South Korean lawmakers from ruling and opposition parties were divided over the prospects of economic cooperation with the North during the parliamentary audit sessions on Tuesday.
While the lawmakers from the ruling Democratic Party of Korea said economic cooperation with the North would help South Korean companies make a U-turn and create more jobs here, representatives of opposition parties were pessimistic, saying such cooperation would impose financial burdens on the public.
Rep. Park Jung of the Democratic Party of Korea said more than half of Korean companies currently doing business overseas are positive about investing in the North as long as certain conditions are in place.
He cited a survey conducted by the Small & Medium Business Corporation from Sept. 24 to Oct. 10, involving 267 companies that currently operate overseas.
The survey showed that 22.8 percent of the respondents said they were willing to advance into the North Korean market should there be a cross-border economic cooperation boom, while 37.8 percent said they were willing to review the matter if certain conditions were met.
Of these companies, 30 percent said they would enter the North Korean market to save on wages, while 26.6 percent said they wished to tap into the market demand from the North.
When asked which regions in the North interested them the most, 31.7 percent of the companies answered Pyongyang and Nampo, while 30.1 percent picked the Kaesong industrial park.
“When the small and midsized companies can use economic cooperation between the two Koreas as a momentum, it can bring significant economic effects, including job creation,” said Rep. Park.
Rep. Yoon Ho-jung of the Democratic Party of Korea said, “Economic cooperation between the two Koreas could generate economic growth in the amount of 170 trillion won ($140 billion),” citing a report from the Korea Institute for International Economic Policy. Yoon added that economic integration would narrow the economic gaps between the two sides and ultimately minimize the cost of unification.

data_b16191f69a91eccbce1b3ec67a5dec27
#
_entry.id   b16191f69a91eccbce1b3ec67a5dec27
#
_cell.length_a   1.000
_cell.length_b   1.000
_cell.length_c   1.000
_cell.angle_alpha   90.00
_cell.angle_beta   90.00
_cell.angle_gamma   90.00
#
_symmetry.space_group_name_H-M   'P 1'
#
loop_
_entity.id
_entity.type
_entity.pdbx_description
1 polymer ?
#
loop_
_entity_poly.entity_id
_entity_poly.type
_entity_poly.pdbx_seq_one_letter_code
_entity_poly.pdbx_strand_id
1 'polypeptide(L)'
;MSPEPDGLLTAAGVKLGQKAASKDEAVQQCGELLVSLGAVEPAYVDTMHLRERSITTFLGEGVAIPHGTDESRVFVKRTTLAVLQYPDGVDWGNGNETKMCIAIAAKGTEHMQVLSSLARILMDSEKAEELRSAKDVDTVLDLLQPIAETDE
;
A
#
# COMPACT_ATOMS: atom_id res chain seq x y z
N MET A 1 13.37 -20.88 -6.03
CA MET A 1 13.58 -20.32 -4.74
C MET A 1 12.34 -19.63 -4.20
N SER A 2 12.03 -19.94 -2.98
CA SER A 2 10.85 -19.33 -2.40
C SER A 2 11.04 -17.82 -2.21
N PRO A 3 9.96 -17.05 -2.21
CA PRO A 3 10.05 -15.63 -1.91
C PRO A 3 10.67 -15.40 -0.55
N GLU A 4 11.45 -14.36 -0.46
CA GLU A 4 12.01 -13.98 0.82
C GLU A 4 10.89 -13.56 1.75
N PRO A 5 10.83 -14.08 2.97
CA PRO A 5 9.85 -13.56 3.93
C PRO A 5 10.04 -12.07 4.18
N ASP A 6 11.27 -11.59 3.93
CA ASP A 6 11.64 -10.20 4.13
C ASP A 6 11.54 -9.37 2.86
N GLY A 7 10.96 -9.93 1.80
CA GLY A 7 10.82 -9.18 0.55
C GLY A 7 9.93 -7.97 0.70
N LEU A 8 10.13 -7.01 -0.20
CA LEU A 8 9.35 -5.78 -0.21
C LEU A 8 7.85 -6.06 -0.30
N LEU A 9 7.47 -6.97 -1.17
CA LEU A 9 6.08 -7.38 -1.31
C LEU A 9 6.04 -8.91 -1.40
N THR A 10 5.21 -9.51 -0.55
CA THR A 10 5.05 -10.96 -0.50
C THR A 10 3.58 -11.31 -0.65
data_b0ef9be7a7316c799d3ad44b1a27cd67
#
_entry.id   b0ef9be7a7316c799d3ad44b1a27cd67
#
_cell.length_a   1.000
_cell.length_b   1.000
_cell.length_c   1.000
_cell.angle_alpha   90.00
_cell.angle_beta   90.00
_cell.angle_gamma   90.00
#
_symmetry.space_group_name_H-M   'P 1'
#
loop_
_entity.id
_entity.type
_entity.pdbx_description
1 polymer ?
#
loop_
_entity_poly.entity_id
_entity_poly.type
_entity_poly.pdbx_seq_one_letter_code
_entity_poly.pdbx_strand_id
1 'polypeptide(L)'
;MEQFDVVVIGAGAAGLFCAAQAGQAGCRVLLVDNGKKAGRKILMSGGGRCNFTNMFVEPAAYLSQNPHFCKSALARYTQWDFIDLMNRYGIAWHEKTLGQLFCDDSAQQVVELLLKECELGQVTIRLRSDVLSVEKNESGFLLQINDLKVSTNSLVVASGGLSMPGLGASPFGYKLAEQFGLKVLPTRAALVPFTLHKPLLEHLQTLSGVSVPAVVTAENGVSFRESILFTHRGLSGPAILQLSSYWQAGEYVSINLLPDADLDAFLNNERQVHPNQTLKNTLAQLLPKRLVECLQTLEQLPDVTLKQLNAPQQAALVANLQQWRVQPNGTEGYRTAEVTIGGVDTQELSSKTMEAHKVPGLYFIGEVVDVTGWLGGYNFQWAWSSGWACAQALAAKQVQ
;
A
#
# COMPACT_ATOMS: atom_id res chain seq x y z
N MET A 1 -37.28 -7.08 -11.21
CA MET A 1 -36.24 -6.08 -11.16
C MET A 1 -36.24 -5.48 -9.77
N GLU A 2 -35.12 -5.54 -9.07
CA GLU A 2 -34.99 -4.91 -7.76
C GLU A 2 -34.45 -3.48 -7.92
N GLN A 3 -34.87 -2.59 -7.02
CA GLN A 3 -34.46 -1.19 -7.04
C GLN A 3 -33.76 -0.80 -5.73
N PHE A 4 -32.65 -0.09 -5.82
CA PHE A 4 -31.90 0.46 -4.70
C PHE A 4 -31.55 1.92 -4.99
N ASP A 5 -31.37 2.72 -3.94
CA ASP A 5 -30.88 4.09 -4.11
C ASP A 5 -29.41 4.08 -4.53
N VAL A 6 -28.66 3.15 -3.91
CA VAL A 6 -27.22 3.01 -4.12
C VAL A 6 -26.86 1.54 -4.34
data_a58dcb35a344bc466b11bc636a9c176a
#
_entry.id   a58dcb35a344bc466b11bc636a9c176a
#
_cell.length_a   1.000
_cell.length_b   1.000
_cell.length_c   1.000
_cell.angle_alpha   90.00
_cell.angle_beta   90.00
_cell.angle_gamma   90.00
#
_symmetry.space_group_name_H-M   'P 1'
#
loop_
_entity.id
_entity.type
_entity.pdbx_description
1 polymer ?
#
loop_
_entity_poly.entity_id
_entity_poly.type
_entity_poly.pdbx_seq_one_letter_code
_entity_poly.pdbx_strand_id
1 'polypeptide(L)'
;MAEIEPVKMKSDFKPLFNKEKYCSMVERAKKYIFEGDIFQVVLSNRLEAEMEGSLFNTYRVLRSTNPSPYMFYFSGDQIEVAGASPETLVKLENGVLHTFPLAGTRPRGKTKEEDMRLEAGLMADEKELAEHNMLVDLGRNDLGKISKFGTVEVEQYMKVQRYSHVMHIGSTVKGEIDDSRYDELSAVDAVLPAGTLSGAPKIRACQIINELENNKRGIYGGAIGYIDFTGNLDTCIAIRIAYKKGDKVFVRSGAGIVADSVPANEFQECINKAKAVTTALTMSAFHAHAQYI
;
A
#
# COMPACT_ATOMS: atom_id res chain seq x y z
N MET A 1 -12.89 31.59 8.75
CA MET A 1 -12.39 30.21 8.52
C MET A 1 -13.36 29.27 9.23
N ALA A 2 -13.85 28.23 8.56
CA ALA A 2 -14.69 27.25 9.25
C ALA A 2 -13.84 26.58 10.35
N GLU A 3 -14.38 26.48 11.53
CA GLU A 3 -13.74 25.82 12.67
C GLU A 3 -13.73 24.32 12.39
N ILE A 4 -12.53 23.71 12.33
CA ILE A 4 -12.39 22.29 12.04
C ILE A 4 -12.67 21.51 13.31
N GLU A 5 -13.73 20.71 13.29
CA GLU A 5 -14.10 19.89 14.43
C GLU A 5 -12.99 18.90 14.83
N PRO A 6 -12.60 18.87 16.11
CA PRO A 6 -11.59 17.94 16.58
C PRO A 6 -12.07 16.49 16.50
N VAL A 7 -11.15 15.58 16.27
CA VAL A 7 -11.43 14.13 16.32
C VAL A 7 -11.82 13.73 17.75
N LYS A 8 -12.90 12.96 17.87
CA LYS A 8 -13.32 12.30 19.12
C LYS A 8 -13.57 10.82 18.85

Lawmakers from the opposition, on the other hand, said the initial investment costs would be a burden to South Korean citizens.
Rep. Park Myung-jae of the main opposition Liberty Korea Party said it would cost more than 115 trillion won to push for economic cooperation between the two Koreas, citing a report from the National Assembly Budget Office.
The money will be used mainly to improve the North’s infrastructure, including its railways, roads, ports, airports, industrial complexes, energy systems, communications systems, agriculture systems and tourism industry.
The railway business will cost 19 trillion won, the roads will require 22 trillion won and agriculture will amount to 29 trillion won, according to Rep. Park. To connect railways between the South and the North, the two sides will need a railway network stretching a combined 3,308 kilometers.
“There should be enough discussion beforehand about whether it is right to pursue economic cooperation due to the massive tax burden,” said Rep. Min Kyung-wook from the Liberty Korea Party.
On Monday, the two Koreas held a meeting to discuss forestry projects, including the modernization of a tree nursery in the North and cooperative measures to control pine wilt disease. It was the first follow-up measure involving economic cooperation since the inter-Korean summit last month.
To embark on cooperation at a more meaningful level, the two sides are widely seen as having a long way to go. The United Nations would first have to lift its sanctions against the North.
“South Korea is willing to comply with the international rules,” said Cheong Wa Dae.
By Shin Ji-hye (firstname.lastname@example.org)